Media Beat: January 29, 2018
Heritage Minister Mélanie Joly has dished out $410M in cash over the past 24 months for a Wikipedia of culturally important stuff such as “intercultural understanding,” and a museum that has 600 canoes, kayaks and paddled watercraft on display. Now some of Canada's loudest scribblers are pointing pencils at the gal with the deep purse and she has a quick fix: write another cheque.
By David Farrell
Heritage Minister Mélanie Joly has dished out hundreds of millions in cash over the past 24 months for a laundry bag of culturally important stuff such as “intercultural understanding,” and a museum that has 600 canoes, kayaks and "paddled watercraft" on display. Waiting rooms in hospitals are jammed. The borders are more porous than coffee filters, and drug abuse is now at epidemic proportion; but tax the rich, tax Netflix, put money into filling the potholes on the Highway of Heroes and its get in a line, bud. And that line is going to be longer than the Charter of Rights; just like any queue for services requiring simple servants.
But, our jolly minister of platitudes and gratitude does read the headlines, and the fact that the Globe and Mail, The Star, and a newsstand of other caffeinated and opinionated editorial scribblers have been squawking like crows at a Mariposa sing-along, has earned Goldilocks’ full attention.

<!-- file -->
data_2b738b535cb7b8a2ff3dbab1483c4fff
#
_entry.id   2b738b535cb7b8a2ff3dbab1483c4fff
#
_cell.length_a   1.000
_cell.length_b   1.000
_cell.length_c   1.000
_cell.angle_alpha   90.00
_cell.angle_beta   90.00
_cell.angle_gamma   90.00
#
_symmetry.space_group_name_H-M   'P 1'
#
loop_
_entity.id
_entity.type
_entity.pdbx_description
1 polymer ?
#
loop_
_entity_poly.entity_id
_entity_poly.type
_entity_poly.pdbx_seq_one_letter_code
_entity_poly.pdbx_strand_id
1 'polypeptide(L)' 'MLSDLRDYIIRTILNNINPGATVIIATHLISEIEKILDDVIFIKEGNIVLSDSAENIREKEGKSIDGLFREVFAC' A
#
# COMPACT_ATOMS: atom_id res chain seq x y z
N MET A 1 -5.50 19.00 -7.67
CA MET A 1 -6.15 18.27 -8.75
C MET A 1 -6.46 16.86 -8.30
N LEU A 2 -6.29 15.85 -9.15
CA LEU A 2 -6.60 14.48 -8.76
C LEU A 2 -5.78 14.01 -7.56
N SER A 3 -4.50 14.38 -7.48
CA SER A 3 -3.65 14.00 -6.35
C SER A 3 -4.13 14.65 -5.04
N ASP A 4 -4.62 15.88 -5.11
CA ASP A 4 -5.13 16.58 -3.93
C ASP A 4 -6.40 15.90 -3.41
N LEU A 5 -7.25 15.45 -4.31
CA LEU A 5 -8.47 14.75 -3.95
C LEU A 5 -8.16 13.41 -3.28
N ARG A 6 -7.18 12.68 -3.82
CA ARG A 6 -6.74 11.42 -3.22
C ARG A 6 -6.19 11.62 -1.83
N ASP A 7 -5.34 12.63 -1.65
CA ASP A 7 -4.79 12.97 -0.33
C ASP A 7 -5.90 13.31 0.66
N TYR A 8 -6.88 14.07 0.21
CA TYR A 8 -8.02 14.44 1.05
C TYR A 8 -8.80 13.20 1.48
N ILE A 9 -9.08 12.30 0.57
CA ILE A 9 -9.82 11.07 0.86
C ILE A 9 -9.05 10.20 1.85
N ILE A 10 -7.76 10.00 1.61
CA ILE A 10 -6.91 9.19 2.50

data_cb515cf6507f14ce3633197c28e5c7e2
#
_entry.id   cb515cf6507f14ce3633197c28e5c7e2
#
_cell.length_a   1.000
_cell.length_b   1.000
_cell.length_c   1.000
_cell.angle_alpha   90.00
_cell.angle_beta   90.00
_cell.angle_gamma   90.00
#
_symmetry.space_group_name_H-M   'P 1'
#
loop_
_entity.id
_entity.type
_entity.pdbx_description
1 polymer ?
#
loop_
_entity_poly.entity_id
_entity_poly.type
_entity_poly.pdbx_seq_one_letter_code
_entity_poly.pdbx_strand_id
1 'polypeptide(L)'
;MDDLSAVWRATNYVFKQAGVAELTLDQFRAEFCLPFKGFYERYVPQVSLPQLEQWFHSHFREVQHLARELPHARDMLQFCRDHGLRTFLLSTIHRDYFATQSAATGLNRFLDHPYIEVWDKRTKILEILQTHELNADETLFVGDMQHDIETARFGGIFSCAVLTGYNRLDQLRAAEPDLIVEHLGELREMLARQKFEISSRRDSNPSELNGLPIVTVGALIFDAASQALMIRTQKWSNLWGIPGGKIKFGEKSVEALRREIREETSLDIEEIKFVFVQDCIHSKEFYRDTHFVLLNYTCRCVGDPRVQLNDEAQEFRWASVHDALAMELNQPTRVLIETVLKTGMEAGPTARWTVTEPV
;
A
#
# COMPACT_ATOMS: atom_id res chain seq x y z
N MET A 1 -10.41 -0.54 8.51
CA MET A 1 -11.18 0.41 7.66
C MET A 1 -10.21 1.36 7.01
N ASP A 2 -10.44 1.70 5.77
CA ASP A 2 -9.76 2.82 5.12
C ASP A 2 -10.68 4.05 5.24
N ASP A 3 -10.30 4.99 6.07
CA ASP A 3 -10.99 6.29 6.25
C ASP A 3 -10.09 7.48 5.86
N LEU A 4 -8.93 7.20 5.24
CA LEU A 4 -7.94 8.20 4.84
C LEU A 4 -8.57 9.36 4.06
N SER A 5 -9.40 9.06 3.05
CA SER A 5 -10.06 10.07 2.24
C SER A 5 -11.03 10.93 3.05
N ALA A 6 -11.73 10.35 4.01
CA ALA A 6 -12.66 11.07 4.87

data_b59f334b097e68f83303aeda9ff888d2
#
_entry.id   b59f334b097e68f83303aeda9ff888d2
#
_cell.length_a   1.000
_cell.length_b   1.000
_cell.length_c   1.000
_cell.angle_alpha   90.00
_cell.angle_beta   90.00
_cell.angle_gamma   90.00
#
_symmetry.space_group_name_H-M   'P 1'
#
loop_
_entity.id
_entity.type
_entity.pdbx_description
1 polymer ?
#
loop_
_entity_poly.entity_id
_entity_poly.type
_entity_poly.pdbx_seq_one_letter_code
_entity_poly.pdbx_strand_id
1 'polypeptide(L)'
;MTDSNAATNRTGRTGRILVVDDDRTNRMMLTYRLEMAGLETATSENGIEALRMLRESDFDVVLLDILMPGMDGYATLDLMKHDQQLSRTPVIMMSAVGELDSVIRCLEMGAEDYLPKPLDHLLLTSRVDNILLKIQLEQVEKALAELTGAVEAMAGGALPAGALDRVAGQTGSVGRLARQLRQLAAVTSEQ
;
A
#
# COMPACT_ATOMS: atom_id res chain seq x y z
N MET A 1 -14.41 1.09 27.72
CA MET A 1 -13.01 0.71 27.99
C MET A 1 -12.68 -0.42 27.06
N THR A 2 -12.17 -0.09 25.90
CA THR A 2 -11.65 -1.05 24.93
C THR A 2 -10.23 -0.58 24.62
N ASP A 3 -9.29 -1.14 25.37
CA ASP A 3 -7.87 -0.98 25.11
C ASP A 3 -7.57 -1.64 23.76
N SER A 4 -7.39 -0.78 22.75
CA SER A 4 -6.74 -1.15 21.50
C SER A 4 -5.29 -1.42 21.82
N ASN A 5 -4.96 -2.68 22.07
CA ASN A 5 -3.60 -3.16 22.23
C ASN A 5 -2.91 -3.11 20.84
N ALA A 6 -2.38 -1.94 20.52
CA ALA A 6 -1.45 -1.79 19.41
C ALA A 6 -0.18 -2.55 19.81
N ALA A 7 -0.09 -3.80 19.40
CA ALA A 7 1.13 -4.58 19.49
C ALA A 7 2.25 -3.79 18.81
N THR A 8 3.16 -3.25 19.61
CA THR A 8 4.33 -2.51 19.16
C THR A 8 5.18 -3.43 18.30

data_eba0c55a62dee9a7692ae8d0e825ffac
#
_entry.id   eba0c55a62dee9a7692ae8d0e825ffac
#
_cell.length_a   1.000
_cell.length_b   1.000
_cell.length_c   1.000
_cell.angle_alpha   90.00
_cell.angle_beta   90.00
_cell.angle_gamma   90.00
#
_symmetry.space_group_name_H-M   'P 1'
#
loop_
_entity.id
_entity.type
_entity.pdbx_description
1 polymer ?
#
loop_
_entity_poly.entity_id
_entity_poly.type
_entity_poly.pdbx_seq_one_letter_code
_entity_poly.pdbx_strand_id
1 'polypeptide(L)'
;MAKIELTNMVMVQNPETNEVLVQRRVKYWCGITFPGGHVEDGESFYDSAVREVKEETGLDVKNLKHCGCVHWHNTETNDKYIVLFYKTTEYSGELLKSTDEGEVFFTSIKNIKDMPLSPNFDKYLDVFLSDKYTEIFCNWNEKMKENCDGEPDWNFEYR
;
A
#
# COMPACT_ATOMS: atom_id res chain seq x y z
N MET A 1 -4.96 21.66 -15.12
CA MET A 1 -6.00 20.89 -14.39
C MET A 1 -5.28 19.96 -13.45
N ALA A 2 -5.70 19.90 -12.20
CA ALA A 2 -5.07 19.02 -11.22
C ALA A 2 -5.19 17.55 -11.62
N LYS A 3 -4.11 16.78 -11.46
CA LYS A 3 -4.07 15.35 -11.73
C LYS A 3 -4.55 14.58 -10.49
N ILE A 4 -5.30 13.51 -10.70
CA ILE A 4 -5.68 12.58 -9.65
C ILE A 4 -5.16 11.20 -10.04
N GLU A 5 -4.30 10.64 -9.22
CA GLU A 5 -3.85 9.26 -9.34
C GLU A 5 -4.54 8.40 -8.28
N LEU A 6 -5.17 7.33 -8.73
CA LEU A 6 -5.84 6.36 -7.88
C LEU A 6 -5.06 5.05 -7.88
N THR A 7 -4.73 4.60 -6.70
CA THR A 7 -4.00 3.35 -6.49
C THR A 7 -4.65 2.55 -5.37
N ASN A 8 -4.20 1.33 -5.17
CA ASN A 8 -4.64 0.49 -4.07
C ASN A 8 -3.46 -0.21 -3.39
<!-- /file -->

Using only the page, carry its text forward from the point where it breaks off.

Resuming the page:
Heritage Minister Melanie Joly’s spokesperson says there will be "an announcement in the coming weeks or months" concerning the $75M annual periodical fund, which The Canadian Press tells us, is currently under review. It's a bail-out of sorts meant to quiet alarmists, and readers who may vote in the next election.
The matter came up last week with representatives of the Federation nationale des communications, a Quebec union that represents 6,000 people who work in culture and communications and has the persuasive power to unseat Joly in her province, a landmass the Liberals consider ground zero for re-election.
Throwing more cash is the remedy for all ills with this government, even as the publisher of Canada’s largest circulation newspaper says policy fixes, not bail-outs, are the prescriptive remedy--a solution that has his Postmedia counterpart howling like a werewolf with a toothache on a long weekend.
The Star’s John Honderich is proposing a sort of bill of rights that requires the government to balance the game and not splash the cash like a kid with a borrowed credit card on the first day of holidays.
The truth is more complicated.
With so many town hall meetings to glad-hand and glam about at, and a destiny of charm offensives and chat confabs with posturing politicians around the globe, our man Justin time is ready to muffle dissenters in his headlining dash to be seen as a man of action. A sort of mamby-pamby pugilist with pacifist tendencies.
There's also the fact that our man Justin just doesn’t have the time here at home to make considered decisions.
His cheque-book dynasty rings like wedding bells with a segment of the electorate–and foreign debt holders who stand to scoop up desirable deals with Jr.’s in-house crew. Think Nestle's and water, arms for corrupt states, IP and China, canoes for bus-tour tourists, cheap oil and gas for everyone (but us), and those pesky pipelines that Tourism Canada has to step around whenever it wants to snap pics for export consumption.
But real policy? Nasty decisions? Go screw a lightbulb with a caucus of unionized or tenured government workers. Always remember, if out of work and no credentials, one has two choices: rock 'n' roll and Parliament. A small few, Justin excepted, has found a sweet home in both camps.